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United States v. Smukler

United States District Court, E.D. Pennsylvania

July 30, 2018



          DuBois, J.


         On October 24, 2017, a federal grand jury in the Eastern District of Pennsylvania named defendant Kenneth Smukler and co-defendant Donald “D.A.” Jones in a six count Indictment charging violations of the Federal Election Campaign Act (“FECA”). On March 20, 2018, the Government filed a Superseding Indictment charging additional violations of FECA. The Superseding Indictment charges Smukler with: participation in a conspiracy in violation of 18 U.S.C. § 371 (Count I); causing unlawful campaign contributions in violation of 52 U.S.C. §§ 30109(d)(1)(A)(i), 30116(f), and 18 U.S.C. § 2 (Counts II & VII); causing false campaign reports in violation of 52 U.S.C. §§§ 30104(a)(1), 30104(b)(5)(A), 30109(d)(1)(A)(i), and of 18 U.S.C. § 2 (Counts III, IV & X); causing false statements in violation of 18 U.S.C. §§ 2 and 1001(a)(1) (Count V & VI); making contributions in the name of another in violation of 52 U.S.C. §§ 30109(d)(1), 30116(f), 30122, and 18 U.S.C. § 2 (Counts VIII & IX); obstruction of a pending agency proceeding in violation of 18 U.S.C. §§ 2 and 1505 (Count XI).

         Presently before the Court is Defendant Kenneth Smukler's Motion to Compel Discovery Under Rule 16 or, in the Alternative, for Issuance of Subpoenas Under Rule 17. For the reasons that follow, the Motion is denied.


         The Superseding Indictment charges defendant with campaign finance violations in connection with two congressional campaigns: (1) the 2012 congressional primary campaign of United States Representative Robert Brady (“Brady”) and (2) the 2014 congressional primary campaign of Marjorie Margolies. The Court summarized the charges at length in its Memorandum dated July 13, 2018. It does so in this Memorandum only as necessary to explain its rulings.

         In his Motion to Compel or in the Alternative for Issuance of Subpoenas, defendant seeks documents from the Federal Election Commission (“FEC”), Perkins Coie attorney Karl Sandstrom, and Marjorie Margolies.[1]


         A. Discovery Under Rule 16

         Discovery in criminal cases is governed by Federal Rule of Criminal Procedure 16. “In contrast to the wide-ranging discovery permitted in civil cases, Rule 16 of the Federal Rules of Criminal Procedure delineates the categories of information to which defendants are entitled in pretrial discovery in criminal cases, with some additional material being discoverable in accordance with statutory pronouncements and the due process clause of the Constitution.” United States v. Ramos, 27 F.3d 65, 68 (3d Cir. 1994).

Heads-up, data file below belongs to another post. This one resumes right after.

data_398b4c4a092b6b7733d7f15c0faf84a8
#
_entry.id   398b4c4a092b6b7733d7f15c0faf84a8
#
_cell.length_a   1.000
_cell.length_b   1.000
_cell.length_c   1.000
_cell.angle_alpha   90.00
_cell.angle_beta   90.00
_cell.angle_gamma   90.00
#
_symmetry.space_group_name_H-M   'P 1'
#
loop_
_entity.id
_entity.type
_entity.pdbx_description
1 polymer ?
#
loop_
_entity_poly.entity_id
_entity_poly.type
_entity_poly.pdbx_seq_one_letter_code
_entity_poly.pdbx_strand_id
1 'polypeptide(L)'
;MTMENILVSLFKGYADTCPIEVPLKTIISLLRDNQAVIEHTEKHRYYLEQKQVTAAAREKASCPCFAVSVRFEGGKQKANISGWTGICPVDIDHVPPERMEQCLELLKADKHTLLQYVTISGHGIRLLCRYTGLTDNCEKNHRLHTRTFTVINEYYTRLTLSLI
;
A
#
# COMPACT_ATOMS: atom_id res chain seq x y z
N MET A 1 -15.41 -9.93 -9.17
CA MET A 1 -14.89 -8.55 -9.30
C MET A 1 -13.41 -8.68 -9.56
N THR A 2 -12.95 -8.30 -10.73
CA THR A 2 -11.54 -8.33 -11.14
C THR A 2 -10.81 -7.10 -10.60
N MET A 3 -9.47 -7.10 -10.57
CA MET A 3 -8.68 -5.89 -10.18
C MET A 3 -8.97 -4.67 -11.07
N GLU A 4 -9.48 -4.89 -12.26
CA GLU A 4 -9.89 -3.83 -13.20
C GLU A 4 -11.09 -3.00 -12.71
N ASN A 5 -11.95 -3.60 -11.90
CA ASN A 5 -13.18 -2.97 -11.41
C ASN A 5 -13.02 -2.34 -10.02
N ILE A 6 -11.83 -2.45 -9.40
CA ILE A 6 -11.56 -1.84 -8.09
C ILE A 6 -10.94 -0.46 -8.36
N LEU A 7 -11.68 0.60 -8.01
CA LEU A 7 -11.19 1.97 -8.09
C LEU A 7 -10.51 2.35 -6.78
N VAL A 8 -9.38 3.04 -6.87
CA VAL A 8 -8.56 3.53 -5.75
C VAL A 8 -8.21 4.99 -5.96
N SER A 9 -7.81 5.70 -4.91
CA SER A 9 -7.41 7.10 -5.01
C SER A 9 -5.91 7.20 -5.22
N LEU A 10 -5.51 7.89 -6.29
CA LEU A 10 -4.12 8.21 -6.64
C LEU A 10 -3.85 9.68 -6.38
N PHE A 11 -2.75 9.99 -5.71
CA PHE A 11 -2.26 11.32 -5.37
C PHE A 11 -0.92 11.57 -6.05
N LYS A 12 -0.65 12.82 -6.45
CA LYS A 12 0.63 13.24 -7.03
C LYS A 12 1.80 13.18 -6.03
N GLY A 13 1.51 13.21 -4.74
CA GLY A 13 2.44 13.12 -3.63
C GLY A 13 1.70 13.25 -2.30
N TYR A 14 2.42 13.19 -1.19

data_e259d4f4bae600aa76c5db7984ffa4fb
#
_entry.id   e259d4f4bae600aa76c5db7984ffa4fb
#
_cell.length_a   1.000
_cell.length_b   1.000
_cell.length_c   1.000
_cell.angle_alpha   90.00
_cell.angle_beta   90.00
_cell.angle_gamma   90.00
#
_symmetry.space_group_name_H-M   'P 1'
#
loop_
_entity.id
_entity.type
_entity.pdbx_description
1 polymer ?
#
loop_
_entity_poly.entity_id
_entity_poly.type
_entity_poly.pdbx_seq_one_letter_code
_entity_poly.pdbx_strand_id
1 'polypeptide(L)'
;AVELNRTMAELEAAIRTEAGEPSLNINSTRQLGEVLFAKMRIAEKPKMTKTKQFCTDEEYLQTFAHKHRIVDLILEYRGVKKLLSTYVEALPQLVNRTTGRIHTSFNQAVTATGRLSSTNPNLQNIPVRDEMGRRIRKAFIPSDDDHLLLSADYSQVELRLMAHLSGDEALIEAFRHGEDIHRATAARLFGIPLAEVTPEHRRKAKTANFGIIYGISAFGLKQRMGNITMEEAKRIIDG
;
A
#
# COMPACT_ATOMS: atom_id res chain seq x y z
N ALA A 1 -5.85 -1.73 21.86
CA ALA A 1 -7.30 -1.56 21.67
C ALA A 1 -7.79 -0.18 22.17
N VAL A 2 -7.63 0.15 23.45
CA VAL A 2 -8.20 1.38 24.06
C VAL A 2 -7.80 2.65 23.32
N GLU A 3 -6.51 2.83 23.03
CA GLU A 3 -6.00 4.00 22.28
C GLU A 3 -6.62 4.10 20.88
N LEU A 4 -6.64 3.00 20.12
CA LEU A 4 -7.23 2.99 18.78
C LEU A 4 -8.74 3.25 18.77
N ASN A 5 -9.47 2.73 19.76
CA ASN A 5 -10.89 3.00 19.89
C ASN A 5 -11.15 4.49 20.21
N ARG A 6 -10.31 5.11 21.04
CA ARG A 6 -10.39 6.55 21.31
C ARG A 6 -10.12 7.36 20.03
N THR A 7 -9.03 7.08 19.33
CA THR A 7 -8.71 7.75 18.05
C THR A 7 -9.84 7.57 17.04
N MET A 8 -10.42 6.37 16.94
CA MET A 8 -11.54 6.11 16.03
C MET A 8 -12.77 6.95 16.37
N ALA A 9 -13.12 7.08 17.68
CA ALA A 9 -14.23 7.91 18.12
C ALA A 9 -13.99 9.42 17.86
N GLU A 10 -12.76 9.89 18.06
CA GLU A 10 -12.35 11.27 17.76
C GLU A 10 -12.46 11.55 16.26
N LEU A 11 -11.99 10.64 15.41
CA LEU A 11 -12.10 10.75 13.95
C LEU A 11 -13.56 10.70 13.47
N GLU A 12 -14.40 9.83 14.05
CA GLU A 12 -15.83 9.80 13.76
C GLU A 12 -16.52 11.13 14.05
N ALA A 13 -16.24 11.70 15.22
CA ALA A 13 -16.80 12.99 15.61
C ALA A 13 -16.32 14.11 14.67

Upon request, Rule 16 requires the government must “permit the defendant to inspect and to copy or photograph books, papers, documents, data, photographs, tangible objects, buildings or places, or copies or portions of any of these items, ” subject to certain limitations. Fed.R.Crim.P. 16(a)(1)(E). This obligation only arises “if the item is within the government's possession, custody, or control and: (1) the item is material to preparing the defense; (2) the government intends to use the item in its case-in-chief at trial; or (3) the item was obtained from or belongs to the defendant.” Fed.R.Crim.P. 16(a)(1)(E).

         B. Rule 17(c)

         Federal Rule of Criminal Procedure 17(c) governs the use of subpoenas to obtain documentary evidence in criminal cases. To obtain pretrial production materials from a third party witness under Rule 17(c), defendant bears the burden of showing:

“(1) That the documents are evidentiary and relevant; (2) that they are not otherwise procurable reasonably in advance of trial by exercise of due diligence; (3) that the party cannot properly prepare for trial without such production and inspection in advance of trial and that the failure to obtain such inspection may tend unreasonably to delay the trial; and (4) that the application is made in good faith and is not intended as a general “fishing expedition.” United States v. Cuthbertson, 630 F.2d 139, 145 (3d Cir. 1981)(quoting United States v. Nixon, 418 U.S. 683, 699-700 (1974)).

         Rule 17(c) was not intended to be a broad discovery device, which would “undercut[] the strict limitation of discovery in criminal cases found in Fed. R. Crim. P. 16.” Cuthbertson, 630 F.2d at 146. Accordingly, defendant must present more than his or her “own subjective belief (i.e. hope) that he or she may find something useful by casting a subpoena upon the waters.” United States v. Eisenhart, 43 Fed. App'x 500, 505 (3d Cir. 2002).

         IV. ...

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